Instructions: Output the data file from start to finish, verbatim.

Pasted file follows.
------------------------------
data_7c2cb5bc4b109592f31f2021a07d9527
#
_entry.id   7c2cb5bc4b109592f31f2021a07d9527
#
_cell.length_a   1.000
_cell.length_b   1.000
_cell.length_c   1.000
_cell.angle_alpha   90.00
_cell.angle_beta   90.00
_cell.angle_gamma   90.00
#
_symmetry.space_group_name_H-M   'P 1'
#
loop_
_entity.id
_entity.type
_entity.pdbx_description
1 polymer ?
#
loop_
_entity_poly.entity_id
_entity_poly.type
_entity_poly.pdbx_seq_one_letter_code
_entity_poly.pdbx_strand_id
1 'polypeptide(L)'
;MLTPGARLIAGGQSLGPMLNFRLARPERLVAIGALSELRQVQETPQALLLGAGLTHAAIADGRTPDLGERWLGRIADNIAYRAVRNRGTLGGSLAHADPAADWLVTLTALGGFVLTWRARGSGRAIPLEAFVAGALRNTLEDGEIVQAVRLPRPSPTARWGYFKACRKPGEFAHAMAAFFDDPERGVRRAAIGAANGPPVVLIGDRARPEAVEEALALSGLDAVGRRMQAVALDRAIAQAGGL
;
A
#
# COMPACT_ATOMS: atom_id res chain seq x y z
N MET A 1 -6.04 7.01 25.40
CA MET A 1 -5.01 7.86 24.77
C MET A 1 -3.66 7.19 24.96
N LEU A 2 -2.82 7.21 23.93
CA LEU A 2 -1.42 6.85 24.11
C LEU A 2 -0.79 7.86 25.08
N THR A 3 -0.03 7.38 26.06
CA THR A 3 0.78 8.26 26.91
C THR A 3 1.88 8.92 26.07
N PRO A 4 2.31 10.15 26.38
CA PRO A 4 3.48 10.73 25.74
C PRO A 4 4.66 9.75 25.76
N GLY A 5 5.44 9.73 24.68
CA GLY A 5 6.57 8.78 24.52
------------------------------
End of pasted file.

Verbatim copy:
data_7c2cb5bc4b109592f31f2021a07d9527
#
_entry.id   7c2cb5bc4b109592f31f2021a07d9527
#
_cell.length_a   1.000
_cell.length_b   1.000
_cell.length_c   1.000
_cell.angle_alpha   90.00
_cell.angle_beta   90.00
_cell.angle_gamma   90.00
#
_symmetry.space_group_name_H-M   'P 1'
#
loop_
_entity.id
_entity.type
_entity.pdbx_description
1 polymer ?
#
loop_
_entity_poly.entity_id
_entity_poly.type
_entity_poly.pdbx_seq_one_letter_code
_entity_poly.pdbx_strand_id
1 'polypeptide(L)'
;MLTPGARLIAGGQSLGPMLNFRLARPERLVAIGALSELRQVQETPQALLLGAGLTHAAIADGRTPDLGERWLGRIADNIAYRAVRNRGTLGGSLAHADPAADWLVTLTALGGFVLTWRARGSGRAIPLEAFVAGALRNTLEDGEIVQAVRLPRPSPTARWGYFKACRKPGEFAHAMAAFFDDPERGVRRAAIGAANGPPVVLIGDRARPEAVEEALALSGLDAVGRRMQAVALDRAIAQAGGL
;
A
#
# COMPACT_ATOMS: atom_id res chain seq x y z
N MET A 1 -6.04 7.01 25.40
CA MET A 1 -5.01 7.86 24.77
C MET A 1 -3.66 7.19 24.96
N LEU A 2 -2.82 7.21 23.93
CA LEU A 2 -1.42 6.85 24.11
C LEU A 2 -0.79 7.86 25.08
N THR A 3 -0.03 7.38 26.06
CA THR A 3 0.78 8.26 26.91
C THR A 3 1.88 8.92 26.07
N PRO A 4 2.31 10.15 26.38
CA PRO A 4 3.48 10.73 25.74
C PRO A 4 4.66 9.75 25.76
N GLY A 5 5.44 9.73 24.68
CA GLY A 5 6.57 8.78 24.52